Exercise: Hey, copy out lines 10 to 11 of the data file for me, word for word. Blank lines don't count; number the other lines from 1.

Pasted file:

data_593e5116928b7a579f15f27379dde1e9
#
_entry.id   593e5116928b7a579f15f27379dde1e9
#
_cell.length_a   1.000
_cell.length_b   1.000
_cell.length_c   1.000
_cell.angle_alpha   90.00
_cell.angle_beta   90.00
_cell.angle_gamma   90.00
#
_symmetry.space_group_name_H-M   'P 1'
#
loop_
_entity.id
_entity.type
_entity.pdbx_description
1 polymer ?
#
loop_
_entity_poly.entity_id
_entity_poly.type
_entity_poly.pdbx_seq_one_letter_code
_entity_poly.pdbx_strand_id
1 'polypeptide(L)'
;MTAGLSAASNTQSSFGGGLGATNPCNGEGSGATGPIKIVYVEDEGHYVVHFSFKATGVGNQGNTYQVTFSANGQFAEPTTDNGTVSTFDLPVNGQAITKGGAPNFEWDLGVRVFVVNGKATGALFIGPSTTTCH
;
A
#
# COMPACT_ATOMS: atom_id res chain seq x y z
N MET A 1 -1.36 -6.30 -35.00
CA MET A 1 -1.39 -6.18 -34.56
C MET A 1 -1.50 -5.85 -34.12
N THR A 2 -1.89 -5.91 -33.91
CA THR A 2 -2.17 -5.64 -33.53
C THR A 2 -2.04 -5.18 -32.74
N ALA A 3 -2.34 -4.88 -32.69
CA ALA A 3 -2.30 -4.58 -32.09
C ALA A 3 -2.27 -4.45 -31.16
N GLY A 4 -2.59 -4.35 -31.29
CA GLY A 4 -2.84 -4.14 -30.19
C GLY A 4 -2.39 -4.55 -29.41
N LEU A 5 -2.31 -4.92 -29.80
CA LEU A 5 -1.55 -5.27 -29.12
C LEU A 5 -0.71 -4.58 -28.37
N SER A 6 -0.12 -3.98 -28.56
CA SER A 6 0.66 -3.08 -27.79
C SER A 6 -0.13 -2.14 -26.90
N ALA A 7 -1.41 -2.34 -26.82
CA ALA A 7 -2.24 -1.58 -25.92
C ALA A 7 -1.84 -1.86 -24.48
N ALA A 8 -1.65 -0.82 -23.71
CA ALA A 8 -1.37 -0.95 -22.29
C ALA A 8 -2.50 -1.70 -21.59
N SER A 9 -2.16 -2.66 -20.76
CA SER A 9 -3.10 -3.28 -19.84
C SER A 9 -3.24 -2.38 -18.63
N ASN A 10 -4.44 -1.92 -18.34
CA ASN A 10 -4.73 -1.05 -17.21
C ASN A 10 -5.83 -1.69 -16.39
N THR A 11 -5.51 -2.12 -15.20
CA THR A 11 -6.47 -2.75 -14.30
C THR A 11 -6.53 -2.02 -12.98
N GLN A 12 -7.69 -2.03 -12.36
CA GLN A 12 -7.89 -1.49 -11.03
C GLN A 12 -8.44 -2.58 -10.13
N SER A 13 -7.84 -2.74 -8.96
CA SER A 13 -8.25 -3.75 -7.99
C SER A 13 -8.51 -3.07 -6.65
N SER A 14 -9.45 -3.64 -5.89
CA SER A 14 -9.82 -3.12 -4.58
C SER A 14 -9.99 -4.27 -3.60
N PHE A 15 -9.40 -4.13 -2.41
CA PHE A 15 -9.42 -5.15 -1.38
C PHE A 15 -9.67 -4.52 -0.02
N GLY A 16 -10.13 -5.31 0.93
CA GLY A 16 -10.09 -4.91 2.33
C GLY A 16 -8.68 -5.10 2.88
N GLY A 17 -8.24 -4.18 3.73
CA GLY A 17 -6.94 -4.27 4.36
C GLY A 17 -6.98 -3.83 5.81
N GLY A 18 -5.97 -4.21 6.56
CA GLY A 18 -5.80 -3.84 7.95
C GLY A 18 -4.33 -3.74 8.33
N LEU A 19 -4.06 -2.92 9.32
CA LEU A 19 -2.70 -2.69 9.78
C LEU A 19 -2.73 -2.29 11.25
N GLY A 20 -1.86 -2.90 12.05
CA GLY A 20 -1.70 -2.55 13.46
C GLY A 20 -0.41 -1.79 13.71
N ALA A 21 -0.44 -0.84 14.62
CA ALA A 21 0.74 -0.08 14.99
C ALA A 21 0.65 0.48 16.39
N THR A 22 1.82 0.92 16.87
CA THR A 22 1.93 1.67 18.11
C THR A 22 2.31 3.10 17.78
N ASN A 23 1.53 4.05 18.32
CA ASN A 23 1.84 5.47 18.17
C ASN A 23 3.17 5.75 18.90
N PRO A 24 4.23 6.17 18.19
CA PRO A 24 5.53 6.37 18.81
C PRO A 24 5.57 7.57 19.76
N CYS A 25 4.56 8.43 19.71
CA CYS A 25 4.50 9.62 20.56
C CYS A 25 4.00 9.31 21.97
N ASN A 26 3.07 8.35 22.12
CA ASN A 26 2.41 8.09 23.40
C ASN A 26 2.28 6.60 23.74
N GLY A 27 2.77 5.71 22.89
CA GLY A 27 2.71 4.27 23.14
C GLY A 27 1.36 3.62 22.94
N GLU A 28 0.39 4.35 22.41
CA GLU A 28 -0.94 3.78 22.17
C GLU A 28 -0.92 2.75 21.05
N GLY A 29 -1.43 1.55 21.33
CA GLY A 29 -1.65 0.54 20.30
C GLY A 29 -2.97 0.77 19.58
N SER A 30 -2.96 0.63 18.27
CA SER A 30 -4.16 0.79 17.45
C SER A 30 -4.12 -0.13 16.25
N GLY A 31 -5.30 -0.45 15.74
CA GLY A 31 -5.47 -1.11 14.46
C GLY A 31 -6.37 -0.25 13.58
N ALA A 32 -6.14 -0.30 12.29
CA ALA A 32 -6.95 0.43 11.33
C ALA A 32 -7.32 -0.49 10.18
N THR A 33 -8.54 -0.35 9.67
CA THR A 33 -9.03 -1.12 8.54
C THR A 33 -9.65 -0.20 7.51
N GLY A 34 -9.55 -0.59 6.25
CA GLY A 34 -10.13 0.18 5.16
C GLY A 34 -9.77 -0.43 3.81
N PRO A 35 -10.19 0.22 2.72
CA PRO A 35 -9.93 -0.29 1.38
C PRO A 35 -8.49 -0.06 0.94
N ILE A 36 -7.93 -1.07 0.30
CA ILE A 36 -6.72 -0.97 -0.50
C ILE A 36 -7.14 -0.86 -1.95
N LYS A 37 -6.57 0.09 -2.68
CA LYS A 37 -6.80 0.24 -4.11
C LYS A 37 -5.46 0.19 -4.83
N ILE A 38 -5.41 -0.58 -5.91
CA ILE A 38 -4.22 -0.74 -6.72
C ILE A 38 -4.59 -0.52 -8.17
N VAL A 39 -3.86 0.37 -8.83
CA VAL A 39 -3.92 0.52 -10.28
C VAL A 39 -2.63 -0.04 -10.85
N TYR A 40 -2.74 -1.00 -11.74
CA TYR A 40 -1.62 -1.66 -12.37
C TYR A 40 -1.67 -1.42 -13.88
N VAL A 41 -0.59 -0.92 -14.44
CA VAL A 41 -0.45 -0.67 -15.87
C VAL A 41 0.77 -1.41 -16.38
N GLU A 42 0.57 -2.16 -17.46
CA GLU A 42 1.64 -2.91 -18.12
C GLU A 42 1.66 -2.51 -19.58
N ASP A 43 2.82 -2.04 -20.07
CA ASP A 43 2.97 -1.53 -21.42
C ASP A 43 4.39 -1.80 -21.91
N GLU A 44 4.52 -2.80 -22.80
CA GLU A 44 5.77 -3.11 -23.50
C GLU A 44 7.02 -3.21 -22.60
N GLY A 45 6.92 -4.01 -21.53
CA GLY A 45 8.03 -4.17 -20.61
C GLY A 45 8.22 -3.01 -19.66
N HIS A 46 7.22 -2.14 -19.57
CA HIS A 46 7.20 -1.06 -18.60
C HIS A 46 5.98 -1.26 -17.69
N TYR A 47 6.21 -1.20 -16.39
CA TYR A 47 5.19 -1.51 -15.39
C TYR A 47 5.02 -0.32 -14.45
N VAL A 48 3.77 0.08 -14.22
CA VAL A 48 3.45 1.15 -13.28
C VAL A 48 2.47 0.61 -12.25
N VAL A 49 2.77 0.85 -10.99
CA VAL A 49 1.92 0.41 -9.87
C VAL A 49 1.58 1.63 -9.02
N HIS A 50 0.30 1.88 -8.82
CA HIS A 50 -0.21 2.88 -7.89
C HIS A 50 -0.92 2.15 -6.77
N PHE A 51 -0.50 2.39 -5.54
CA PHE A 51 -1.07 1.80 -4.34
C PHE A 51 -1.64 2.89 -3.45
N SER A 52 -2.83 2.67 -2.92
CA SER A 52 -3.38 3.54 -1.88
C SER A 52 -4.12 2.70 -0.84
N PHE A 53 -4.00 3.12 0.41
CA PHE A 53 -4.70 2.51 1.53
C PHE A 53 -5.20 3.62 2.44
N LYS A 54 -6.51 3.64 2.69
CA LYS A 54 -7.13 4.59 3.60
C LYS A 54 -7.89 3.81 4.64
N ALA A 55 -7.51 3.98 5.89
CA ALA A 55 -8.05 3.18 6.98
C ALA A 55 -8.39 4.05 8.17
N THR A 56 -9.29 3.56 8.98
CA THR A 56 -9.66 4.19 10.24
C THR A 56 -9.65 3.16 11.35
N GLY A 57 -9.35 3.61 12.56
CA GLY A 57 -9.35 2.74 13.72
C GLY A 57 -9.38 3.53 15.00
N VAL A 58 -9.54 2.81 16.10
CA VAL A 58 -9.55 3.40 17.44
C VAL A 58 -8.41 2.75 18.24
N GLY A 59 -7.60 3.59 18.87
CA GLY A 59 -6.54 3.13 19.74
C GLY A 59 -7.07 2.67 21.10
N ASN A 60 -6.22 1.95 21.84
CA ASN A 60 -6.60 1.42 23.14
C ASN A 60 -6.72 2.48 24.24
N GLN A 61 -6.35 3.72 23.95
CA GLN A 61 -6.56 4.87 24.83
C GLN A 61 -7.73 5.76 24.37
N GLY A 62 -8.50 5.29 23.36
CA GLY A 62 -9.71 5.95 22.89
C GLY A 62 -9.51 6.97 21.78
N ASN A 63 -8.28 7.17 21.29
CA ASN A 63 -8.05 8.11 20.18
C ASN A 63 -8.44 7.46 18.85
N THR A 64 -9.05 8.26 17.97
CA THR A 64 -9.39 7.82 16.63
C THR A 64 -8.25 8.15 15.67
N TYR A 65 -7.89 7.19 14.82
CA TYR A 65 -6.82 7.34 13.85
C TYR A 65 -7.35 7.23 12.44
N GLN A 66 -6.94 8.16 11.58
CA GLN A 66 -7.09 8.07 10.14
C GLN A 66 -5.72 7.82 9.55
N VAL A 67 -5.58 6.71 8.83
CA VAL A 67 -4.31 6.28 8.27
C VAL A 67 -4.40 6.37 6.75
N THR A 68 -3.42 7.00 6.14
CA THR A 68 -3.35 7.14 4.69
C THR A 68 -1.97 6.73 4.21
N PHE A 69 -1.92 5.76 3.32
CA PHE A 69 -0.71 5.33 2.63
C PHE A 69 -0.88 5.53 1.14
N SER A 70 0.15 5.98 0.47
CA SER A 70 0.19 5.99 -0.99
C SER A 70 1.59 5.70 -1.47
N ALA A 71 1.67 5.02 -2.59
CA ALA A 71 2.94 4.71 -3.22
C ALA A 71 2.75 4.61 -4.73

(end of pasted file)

_cell.angle_gamma   90.00
#